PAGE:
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The next British Code of Practice for composite structures in buildings, now in preparation, will not include composite columns. A simplified design method for such columns, originally developed for the draft for public comment of this Code, has been revised to take account of subsequent work and the publication of BS 5400: Part 5. This method and other recommendations on composite columns for buildings are now presented in Code form, with explanations, comparisons with other methods, and a worked example.
R.P. Johnson and D.G.E. Smith
The 80 recommendations of the Report of the Committee of Inquiry into the Engineering
profession (Cmd. 7794, available from any HMSO bookshop, price £5) are reproduced below
(see also page 74). The Council of the Institution will be commenting to the Department of Industry and the Department of the Environment about the proposals for reorganising the profession. Comments and opinions from members will be welcomed and will be taken into account when preparing the response to Government. The Institution statement will be published in The Structural Engineer as soon as possible.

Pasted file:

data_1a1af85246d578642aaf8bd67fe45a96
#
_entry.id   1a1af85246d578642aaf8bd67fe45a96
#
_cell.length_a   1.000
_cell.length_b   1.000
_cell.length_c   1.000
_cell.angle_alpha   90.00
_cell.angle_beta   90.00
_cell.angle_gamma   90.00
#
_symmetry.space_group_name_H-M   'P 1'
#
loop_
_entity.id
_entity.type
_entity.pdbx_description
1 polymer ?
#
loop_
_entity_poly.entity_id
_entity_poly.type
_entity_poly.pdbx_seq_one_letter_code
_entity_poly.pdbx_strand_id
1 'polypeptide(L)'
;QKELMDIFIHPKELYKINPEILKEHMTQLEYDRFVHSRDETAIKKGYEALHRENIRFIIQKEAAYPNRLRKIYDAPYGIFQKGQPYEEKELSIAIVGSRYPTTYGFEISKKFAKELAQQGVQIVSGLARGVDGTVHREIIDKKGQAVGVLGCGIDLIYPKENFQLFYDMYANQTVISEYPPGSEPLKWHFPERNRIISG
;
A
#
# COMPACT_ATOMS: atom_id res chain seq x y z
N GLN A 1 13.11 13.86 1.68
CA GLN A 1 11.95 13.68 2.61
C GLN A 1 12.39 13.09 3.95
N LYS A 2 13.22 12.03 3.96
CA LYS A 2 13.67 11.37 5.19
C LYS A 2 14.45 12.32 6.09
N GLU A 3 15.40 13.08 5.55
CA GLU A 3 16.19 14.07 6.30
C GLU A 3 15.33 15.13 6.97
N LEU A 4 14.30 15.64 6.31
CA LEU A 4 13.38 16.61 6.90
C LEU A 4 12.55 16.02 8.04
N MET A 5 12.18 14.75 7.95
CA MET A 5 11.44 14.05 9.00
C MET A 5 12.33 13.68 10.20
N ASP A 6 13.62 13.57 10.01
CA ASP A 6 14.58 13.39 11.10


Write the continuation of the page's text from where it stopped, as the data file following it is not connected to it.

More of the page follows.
Mr. Peter Mason (Past President): The subject of this paper is, of course, fascinating-experiences that we have all had, but that we do not normally attempt to analyse or put into graph form. In Table 3 the author shows relative accelerations for different sets of circumstances. Particularly interesting to me were those for earthquakes-something like 45 m/s to the power 2-and those for a fairground machine, which were also up to 45 m/s to the power 2. Yet the human reaction to these experiences was completely different-the reaction to one being horror and, to the other, pleasure. I wonder what is the mechanistic explanation. Is there a factor in the earthquake motion additional to that of the machine? Is there, indeed, some factor of which we are unaware (or possibly do not recognise) that is additional to the normal accelerations and movements that can be measured in three dimensions? Or do these reactions differ so widely because of the psychological pressures of being in a red danger situation as compared with being in a simulated one-even though (or perhaps because of the fact that) the simulated situation often does contain an element of real danger?